>>> Well, can someone comment on the useability of gdbm? I know, it has
>>> dbm and ndbm compatibility "mode" and a less restrictive license.
>>> Should we switch over to it?
>> This isn't necessary. The *current* FreeBSD libc Berkeley DB sources
>> are completely safe -- they're under a UC Regents copyright notice.
> Well, but there are programming bugs in it, as was pointed out in this
> thread. Unless FreeBSD wants to maintain its own db, we need to select
> someone else's. DB3 -- despite its technical merits -- does not fit
> because of restrictive licensing. gdbm's license is not ideal, but
> acceptable -- so I'm inquiring about its technical merits...
Technically gdbm is fine. I doubt you'll be able to displace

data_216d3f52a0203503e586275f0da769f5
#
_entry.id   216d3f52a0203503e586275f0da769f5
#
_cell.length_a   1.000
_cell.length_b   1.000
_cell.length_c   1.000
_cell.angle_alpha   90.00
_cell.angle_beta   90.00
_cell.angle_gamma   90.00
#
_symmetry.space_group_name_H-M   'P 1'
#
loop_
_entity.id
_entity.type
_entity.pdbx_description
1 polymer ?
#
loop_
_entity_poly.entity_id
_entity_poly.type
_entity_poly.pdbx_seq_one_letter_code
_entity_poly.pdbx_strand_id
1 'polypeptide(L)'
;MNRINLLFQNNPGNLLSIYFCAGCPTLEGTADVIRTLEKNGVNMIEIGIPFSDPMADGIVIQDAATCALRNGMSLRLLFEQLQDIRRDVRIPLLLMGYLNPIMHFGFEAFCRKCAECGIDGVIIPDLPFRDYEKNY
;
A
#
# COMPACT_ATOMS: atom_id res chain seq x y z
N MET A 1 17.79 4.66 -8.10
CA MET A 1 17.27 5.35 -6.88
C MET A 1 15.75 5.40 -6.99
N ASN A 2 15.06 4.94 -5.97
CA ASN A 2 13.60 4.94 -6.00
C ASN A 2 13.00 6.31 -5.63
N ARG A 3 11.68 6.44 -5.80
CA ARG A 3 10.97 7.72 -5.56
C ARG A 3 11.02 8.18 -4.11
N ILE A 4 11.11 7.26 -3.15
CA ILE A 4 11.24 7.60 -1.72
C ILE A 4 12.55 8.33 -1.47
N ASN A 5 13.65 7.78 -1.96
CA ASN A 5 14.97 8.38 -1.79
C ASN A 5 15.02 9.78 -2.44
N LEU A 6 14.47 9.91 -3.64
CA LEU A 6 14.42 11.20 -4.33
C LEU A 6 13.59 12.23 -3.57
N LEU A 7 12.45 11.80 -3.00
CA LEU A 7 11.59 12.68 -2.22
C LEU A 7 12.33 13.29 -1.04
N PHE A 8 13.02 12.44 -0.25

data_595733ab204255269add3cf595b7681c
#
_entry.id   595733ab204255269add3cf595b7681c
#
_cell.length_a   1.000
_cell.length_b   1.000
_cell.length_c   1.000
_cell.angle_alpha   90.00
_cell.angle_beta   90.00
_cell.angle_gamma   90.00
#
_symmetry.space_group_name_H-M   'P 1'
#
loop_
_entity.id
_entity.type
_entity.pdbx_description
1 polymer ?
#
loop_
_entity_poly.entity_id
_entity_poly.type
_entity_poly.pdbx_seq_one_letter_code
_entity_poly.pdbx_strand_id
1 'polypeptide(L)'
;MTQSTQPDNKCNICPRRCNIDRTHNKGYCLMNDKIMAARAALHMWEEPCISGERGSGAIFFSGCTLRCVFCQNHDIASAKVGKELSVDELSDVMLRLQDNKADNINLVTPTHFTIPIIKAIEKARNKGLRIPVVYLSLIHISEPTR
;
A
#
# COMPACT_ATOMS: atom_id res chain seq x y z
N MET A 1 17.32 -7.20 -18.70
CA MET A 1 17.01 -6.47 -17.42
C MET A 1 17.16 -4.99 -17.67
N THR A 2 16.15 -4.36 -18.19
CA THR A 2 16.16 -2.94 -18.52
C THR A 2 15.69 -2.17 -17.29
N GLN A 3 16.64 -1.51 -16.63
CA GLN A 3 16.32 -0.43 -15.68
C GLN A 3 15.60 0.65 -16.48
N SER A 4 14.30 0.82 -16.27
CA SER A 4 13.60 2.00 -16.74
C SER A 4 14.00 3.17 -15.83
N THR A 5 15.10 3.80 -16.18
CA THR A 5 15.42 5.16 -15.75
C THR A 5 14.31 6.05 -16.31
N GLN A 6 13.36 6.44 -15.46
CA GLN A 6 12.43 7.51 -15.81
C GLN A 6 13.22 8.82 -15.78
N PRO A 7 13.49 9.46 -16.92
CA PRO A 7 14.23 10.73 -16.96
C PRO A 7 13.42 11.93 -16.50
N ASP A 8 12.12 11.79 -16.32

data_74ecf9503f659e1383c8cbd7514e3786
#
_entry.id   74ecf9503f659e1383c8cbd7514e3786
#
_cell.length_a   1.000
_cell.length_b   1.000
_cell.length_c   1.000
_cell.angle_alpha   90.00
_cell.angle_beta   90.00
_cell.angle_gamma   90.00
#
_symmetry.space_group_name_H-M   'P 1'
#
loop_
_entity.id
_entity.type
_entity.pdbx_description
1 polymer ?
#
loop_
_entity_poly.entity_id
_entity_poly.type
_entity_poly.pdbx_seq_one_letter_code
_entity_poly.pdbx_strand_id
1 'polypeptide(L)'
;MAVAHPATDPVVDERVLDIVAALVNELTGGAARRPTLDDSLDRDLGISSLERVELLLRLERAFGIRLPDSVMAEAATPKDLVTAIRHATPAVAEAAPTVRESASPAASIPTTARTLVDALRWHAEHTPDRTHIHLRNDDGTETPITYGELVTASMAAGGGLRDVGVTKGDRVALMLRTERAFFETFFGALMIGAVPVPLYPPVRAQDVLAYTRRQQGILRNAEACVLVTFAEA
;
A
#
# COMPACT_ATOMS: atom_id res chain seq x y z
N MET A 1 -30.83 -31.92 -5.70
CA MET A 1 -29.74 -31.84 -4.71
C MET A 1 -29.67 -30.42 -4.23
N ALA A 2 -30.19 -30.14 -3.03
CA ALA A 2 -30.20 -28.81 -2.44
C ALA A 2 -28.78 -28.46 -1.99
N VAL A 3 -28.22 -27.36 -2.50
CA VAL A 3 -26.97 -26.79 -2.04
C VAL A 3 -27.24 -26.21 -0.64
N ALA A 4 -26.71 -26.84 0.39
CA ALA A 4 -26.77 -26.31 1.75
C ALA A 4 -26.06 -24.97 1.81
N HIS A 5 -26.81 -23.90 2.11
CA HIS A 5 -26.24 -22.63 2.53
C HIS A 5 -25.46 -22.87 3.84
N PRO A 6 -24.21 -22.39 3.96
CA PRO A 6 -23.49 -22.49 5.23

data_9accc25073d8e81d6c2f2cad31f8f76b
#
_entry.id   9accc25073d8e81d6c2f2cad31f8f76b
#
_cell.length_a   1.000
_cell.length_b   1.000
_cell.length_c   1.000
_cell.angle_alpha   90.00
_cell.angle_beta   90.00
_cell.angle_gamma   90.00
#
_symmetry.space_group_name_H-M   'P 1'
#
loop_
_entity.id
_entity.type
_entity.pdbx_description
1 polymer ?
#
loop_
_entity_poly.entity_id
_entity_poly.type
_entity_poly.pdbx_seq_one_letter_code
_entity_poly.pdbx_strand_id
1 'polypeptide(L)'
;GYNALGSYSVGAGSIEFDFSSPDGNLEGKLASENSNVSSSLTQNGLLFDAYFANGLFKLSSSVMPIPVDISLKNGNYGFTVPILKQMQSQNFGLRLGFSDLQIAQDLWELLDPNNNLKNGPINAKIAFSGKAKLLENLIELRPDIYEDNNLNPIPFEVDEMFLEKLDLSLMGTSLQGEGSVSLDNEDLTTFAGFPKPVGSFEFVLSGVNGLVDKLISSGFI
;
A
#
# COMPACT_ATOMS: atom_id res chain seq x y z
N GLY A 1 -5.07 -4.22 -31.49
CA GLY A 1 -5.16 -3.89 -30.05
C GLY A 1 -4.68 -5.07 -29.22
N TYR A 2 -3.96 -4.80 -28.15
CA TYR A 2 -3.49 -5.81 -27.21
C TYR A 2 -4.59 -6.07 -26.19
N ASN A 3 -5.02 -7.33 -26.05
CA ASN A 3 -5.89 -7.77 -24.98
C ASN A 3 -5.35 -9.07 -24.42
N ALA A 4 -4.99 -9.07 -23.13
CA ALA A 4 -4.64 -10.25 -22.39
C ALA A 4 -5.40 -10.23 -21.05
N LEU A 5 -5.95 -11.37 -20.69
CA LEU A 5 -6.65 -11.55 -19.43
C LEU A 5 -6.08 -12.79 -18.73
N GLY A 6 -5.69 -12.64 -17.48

Berkeley DB, though; gdbm is less buggy, but doesn't offer many
of the features, nor does it offer equivalent performance.
> I'd welcome your comments in particular, since you are an expert in the
> field and there is not going to be a conflict of interest.
Actually, I'm pretty biased. :-) I'd like to see Berkeley DB
1.85 go away for a lot of reasons -- I don't much care what
it's replaced with.
>> This discussion is only regarding the possibility of making the
>> Berkeley DB 3.X functionality available to the FreeBSD community and
>> its customers.
> Well, it started out discussing the next release of nvi and promptly
> concluded, that it would require upgrading dbm. So, now the issue is --
> which db to pick: the currently used (buggy), the DB3 (too restrictive a
> license, IMO), gdbm, or something else (Net or OpenBSD's?).
Nvi won't require upgrading the library's dbm support. Berkeley
DB 3.X supports inclusion of multiple DB versions in a single
application. Nvi's simple solution is to include a copy of DB in
the nvi distribution.
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